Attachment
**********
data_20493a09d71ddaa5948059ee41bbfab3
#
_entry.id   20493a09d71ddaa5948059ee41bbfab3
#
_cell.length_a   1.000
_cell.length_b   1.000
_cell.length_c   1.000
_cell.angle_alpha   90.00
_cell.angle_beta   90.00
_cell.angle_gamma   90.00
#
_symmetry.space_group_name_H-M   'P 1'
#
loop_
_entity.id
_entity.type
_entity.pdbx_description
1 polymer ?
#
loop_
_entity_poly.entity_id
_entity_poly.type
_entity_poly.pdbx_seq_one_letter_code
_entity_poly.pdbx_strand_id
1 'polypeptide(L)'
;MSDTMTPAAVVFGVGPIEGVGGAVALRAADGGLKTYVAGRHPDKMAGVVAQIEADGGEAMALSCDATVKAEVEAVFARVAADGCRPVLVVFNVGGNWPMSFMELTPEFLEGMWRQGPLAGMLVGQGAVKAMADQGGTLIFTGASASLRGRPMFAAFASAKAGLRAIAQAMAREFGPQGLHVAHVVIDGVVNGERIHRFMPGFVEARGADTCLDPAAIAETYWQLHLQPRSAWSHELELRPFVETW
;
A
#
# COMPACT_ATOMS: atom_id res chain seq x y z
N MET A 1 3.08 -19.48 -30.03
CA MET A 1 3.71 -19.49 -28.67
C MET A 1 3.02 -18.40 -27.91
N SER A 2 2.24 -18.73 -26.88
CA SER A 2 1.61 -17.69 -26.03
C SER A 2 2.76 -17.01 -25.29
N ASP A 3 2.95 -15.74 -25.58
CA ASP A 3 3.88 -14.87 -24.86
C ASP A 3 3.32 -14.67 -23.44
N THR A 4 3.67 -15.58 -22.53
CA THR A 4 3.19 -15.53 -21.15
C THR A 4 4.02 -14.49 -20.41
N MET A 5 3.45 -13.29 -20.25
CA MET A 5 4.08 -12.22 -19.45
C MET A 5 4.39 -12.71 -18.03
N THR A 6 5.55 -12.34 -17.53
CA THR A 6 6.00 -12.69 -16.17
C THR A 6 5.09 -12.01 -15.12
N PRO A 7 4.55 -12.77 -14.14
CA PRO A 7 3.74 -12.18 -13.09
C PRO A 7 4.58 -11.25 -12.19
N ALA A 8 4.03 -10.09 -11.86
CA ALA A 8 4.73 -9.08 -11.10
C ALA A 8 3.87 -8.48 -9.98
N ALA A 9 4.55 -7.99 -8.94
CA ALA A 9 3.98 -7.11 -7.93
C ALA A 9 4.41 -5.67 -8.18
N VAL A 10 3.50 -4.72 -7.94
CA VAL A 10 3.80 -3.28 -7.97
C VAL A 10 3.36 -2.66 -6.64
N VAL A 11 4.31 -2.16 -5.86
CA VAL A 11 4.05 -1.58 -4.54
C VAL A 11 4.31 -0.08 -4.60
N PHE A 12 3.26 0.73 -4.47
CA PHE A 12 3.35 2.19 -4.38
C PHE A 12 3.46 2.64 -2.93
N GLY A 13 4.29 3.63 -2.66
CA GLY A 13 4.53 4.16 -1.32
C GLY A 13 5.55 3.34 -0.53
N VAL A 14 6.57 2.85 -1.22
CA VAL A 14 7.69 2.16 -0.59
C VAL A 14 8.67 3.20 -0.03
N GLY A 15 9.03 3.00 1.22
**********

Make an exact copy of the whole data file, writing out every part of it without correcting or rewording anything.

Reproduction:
data_20493a09d71ddaa5948059ee41bbfab3
#
_entry.id   20493a09d71ddaa5948059ee41bbfab3
#
_cell.length_a   1.000
_cell.length_b   1.000
_cell.length_c   1.000
_cell.angle_alpha   90.00
_cell.angle_beta   90.00
_cell.angle_gamma   90.00
#
_symmetry.space_group_name_H-M   'P 1'
#
loop_
_entity.id
_entity.type
_entity.pdbx_description
1 polymer ?
#
loop_
_entity_poly.entity_id
_entity_poly.type
_entity_poly.pdbx_seq_one_letter_code
_entity_poly.pdbx_strand_id
1 'polypeptide(L)'
;MSDTMTPAAVVFGVGPIEGVGGAVALRAADGGLKTYVAGRHPDKMAGVVAQIEADGGEAMALSCDATVKAEVEAVFARVAADGCRPVLVVFNVGGNWPMSFMELTPEFLEGMWRQGPLAGMLVGQGAVKAMADQGGTLIFTGASASLRGRPMFAAFASAKAGLRAIAQAMAREFGPQGLHVAHVVIDGVVNGERIHRFMPGFVEARGADTCLDPAAIAETYWQLHLQPRSAWSHELELRPFVETW
;
A
#
# COMPACT_ATOMS: atom_id res chain seq x y z
N MET A 1 3.08 -19.48 -30.03
CA MET A 1 3.71 -19.49 -28.67
C MET A 1 3.02 -18.40 -27.91
N SER A 2 2.24 -18.73 -26.88
CA SER A 2 1.61 -17.69 -26.03
C SER A 2 2.76 -17.01 -25.29
N ASP A 3 2.95 -15.74 -25.58
CA ASP A 3 3.88 -14.87 -24.86
C ASP A 3 3.32 -14.67 -23.44
N THR A 4 3.67 -15.58 -22.53
CA THR A 4 3.19 -15.53 -21.15
C THR A 4 4.02 -14.49 -20.41
N MET A 5 3.45 -13.29 -20.25
CA MET A 5 4.08 -12.22 -19.45
C MET A 5 4.39 -12.71 -18.03
N THR A 6 5.55 -12.34 -17.53
CA THR A 6 6.00 -12.69 -16.17
C THR A 6 5.09 -12.01 -15.12
N PRO A 7 4.55 -12.77 -14.14
CA PRO A 7 3.74 -12.18 -13.09
C PRO A 7 4.58 -11.25 -12.19
N ALA A 8 4.03 -10.09 -11.86
CA ALA A 8 4.73 -9.08 -11.10
C ALA A 8 3.87 -8.48 -9.98
N ALA A 9 4.55 -7.99 -8.94
CA ALA A 9 3.98 -7.11 -7.93
C ALA A 9 4.41 -5.67 -8.18
N VAL A 10 3.50 -4.72 -7.94
CA VAL A 10 3.80 -3.28 -7.97
C VAL A 10 3.36 -2.66 -6.64
N VAL A 11 4.31 -2.16 -5.86
CA VAL A 11 4.05 -1.58 -4.54
C VAL A 11 4.31 -0.08 -4.60
N PHE A 12 3.26 0.73 -4.47
CA PHE A 12 3.35 2.19 -4.38
C PHE A 12 3.46 2.64 -2.93
N GLY A 13 4.29 3.63 -2.66
CA GLY A 13 4.53 4.16 -1.32
C GLY A 13 5.55 3.34 -0.53
N VAL A 14 6.57 2.85 -1.22
CA VAL A 14 7.69 2.16 -0.59
C VAL A 14 8.67 3.20 -0.03
N GLY A 15 9.03 3.00 1.22